Jun 3, 2012
Brief encounter 
Directed by David Lean, Brief Encounter tells the story of a man and woman who fall in love with each other after they meet in a train station. Celia Johnson plays the delicate, quiet Laura Jensen, mother of two and happily married to Fred, and Trevor Howard is Alec Harvey, a courteous young doctor whose wife and kids at home don't stop him from pursuing Laura.
The first scene captures your attention, as you can easily see the hidden messages and feelings that are transmitted between the two lovers in the refreshment room at the Milford Junction, only using the eyes and stares. They are not touching or talking, but you can sense something is going on. Well, the viewer can, because the rude acquaintance of Laura certainly doesn't, as she interrupts them and starts talking and talking, without caring about the people around her. This is where we get a glimpse of the sad woman's thoughts, as he hear her inner voice telling us "I wish she would stop talking". This way of narrating the story continues at home, as she decides to tell Fred, her husband, about the love story between her and Alec, but only manages to do it mentally. The storyline is pretty simple and straight forward and I liked the fact that their romance started rather normal, from acquaintances to friends, then lovers, as miss Jensen starts explaining to her husband how they met and why she is feeling so terrible now.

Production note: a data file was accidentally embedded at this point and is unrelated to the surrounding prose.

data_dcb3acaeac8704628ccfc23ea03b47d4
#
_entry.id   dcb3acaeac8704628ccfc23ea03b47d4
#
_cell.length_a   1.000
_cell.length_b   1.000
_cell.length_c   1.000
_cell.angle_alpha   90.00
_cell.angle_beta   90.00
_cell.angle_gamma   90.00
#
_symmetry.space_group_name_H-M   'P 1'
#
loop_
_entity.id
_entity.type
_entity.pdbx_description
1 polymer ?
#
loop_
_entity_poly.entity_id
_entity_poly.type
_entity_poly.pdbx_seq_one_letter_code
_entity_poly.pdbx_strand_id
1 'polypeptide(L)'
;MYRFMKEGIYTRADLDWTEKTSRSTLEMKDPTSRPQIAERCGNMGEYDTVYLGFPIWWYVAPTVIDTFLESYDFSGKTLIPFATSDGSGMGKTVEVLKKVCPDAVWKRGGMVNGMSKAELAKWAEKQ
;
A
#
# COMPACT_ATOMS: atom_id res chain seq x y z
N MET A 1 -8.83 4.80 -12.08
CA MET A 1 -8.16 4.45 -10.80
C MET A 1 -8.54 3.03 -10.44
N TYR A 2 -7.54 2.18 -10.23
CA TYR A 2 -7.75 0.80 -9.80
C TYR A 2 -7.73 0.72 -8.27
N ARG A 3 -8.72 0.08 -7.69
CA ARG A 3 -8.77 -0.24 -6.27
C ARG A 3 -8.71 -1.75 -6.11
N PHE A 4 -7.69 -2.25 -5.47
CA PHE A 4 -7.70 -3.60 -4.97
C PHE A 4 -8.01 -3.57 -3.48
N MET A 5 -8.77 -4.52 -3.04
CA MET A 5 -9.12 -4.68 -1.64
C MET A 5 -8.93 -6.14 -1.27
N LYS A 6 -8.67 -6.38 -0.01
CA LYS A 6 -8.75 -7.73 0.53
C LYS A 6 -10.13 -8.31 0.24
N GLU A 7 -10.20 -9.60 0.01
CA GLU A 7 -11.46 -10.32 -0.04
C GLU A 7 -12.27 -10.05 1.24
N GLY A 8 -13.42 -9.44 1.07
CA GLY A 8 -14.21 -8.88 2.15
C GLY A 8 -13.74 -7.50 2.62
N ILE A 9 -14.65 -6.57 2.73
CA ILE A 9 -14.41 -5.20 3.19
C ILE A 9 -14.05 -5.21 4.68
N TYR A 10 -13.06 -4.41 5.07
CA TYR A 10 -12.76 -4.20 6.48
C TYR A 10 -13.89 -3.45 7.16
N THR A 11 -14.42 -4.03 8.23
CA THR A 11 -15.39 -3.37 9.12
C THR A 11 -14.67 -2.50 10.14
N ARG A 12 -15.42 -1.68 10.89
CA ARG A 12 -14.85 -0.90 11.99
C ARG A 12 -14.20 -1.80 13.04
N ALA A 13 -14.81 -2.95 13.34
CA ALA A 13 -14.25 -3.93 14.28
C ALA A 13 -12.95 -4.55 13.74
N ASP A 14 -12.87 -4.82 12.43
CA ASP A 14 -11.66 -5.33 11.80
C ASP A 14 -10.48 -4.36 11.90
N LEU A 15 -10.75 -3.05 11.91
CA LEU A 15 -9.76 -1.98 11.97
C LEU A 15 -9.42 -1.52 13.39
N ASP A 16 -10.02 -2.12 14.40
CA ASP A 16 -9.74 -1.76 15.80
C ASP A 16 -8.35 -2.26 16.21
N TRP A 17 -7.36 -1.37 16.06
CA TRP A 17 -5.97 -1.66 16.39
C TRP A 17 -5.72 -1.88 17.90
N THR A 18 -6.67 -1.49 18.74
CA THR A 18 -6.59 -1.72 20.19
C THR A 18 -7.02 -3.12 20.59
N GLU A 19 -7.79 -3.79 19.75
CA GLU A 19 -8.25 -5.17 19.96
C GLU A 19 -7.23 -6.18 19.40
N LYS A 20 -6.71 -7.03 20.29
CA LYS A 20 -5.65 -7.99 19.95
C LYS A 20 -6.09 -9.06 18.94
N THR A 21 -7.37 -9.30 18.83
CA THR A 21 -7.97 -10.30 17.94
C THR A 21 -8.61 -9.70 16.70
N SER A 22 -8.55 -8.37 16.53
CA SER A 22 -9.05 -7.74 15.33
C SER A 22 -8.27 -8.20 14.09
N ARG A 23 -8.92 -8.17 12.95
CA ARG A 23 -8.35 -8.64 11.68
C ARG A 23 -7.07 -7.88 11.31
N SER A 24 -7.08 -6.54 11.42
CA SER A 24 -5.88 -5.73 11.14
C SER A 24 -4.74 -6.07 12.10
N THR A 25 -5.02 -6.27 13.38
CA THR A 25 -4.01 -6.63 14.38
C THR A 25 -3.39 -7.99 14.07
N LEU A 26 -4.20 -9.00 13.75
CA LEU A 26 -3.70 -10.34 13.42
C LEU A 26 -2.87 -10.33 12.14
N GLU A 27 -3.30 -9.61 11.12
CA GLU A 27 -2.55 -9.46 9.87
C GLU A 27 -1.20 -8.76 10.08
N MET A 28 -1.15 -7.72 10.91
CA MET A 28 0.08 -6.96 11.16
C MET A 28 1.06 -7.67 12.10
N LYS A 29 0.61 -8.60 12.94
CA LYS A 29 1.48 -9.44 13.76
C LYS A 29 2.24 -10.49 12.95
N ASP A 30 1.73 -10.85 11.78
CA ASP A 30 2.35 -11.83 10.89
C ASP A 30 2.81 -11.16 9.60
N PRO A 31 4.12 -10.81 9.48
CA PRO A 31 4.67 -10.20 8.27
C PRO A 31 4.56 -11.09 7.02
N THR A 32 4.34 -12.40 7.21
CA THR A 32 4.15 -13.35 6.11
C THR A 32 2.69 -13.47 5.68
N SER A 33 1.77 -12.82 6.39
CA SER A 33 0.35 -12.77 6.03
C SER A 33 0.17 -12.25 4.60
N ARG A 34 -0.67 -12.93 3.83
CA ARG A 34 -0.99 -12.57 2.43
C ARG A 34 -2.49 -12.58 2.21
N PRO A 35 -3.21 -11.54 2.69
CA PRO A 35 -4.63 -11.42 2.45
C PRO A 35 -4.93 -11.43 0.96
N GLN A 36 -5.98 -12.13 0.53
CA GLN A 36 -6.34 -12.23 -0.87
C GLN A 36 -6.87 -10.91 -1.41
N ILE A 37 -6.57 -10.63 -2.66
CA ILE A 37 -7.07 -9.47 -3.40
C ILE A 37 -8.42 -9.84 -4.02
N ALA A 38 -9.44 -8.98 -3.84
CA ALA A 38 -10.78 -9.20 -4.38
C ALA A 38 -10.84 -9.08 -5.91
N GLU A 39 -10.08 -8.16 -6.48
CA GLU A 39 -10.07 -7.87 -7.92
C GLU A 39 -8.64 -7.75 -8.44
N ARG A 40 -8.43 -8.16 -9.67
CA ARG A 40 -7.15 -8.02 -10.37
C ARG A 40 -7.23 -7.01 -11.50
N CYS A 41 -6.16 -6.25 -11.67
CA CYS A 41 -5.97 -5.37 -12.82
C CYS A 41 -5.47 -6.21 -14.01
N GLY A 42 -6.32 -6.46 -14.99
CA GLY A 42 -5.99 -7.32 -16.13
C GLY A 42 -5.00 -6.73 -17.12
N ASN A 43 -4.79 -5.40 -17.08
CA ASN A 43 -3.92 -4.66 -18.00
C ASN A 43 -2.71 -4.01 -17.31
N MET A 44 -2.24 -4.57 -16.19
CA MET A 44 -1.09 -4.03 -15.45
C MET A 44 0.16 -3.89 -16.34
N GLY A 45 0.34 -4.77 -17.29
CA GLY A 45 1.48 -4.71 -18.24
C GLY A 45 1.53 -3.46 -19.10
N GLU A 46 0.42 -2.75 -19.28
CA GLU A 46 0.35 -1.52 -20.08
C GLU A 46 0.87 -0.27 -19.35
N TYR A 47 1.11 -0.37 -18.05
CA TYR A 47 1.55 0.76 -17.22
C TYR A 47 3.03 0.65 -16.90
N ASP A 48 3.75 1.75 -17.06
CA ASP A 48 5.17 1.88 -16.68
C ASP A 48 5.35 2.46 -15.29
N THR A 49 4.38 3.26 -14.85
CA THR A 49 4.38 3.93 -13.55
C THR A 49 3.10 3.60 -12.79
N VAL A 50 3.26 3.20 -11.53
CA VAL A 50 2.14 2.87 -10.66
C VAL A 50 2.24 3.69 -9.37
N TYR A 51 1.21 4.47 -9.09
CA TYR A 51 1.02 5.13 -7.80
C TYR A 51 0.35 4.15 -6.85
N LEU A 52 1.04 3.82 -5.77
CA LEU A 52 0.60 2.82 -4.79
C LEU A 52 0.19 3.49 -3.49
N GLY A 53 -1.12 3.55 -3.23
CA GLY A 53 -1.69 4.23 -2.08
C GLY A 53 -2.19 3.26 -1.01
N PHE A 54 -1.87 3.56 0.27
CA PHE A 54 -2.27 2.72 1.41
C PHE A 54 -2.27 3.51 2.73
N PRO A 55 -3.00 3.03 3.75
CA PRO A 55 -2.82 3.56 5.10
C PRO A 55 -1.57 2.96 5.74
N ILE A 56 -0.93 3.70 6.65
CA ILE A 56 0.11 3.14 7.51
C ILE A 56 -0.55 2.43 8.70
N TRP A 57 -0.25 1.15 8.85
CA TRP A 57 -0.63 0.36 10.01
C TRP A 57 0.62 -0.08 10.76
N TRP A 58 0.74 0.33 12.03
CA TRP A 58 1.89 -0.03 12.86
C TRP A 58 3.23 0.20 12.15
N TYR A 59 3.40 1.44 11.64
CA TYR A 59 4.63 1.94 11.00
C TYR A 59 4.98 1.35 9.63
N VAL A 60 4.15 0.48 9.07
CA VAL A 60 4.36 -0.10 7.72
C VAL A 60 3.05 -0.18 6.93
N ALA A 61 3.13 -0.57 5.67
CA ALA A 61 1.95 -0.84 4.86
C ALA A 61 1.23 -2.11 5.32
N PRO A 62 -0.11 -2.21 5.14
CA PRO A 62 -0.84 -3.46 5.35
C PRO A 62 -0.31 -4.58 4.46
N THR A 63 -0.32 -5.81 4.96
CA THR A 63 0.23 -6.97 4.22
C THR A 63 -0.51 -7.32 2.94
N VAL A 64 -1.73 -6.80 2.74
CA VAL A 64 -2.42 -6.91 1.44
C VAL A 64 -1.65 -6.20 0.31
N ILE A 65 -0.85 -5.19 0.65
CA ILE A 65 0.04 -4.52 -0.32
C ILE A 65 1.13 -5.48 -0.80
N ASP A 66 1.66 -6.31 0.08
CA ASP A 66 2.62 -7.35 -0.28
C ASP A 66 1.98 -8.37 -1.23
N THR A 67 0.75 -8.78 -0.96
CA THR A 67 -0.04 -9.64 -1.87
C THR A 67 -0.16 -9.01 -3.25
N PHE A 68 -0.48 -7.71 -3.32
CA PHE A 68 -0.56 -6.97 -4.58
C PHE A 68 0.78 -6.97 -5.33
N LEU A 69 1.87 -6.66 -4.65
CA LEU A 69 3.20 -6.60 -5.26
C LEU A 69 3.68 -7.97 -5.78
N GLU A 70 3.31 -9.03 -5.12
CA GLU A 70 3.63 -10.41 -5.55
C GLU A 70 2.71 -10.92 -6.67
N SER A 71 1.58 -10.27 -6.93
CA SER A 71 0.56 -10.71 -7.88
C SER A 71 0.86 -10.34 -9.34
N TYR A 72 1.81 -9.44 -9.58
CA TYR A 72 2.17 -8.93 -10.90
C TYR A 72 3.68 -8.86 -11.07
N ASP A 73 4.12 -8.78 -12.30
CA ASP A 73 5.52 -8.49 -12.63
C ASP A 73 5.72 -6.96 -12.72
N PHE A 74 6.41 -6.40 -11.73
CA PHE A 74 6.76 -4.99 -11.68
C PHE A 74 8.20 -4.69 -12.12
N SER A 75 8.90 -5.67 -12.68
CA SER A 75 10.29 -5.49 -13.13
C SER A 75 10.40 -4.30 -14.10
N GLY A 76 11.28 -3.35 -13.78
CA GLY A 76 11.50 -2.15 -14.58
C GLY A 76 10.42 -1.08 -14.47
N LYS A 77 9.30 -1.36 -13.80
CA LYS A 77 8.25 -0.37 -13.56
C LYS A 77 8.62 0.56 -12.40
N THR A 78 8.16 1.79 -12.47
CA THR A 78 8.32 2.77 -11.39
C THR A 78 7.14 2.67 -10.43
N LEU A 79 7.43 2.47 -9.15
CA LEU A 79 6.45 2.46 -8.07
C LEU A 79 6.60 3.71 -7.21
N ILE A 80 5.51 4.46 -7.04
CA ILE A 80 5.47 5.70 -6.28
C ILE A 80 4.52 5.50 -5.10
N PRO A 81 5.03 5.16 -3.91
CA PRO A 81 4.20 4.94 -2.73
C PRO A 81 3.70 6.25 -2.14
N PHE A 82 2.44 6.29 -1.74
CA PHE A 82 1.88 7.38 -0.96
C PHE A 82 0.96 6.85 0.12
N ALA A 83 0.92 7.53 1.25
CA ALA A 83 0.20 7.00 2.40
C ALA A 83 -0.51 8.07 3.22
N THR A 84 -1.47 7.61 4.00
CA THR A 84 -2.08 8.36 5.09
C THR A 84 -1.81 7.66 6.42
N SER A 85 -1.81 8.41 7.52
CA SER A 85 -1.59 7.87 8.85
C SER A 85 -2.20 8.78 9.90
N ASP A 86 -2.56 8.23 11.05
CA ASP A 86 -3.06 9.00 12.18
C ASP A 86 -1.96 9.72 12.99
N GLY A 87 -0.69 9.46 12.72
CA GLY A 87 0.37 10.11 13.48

I love the 1940s, 1950s movies for many different reason. First of all, I am always impressed with the lighting in black and white films- I notice it much more here than in color and it always looks amazing. Second of all, and most importantly, I like this decades in cinematography because, back then, the focus wasn't on visual effects, or action, or sets, even costumes- no, the main attraction in a black&white film or any other kind, was the actor, the character and the story it wanted to showcase. In that time, people knew how to express themselves just through their eyes- I could feel and understand what Laura was experiencing just by looking at her face or noticing little gestures that gave her away. It was true acting and it was much more interesting and effective than what we get today (don't get me wrong, there are plenty of wonderful actors today, too, but with different styles). Celia Johnson not only was a beautiful woman, but a very sophisticated and elegant one, as well; her voice was smooth and I loved her accent, although one thing I don't particularly care for in these types of movies is the need to over dramatize everything, by easily crying or getting emotional at every little obstacle. I can't say too much of Trevor Howard, as I feel he wasn't properly showcased, but he did his job wonderfully.
Overall, Brief Encounter was a classic bittersweet noir film, with lovely characters and a sad story that moved me, in some way or another. You should put it on your To See list, although it isn't highly recommended- maybe it's perfect for when you're tired and looking for a short, easy film to take your mind off things.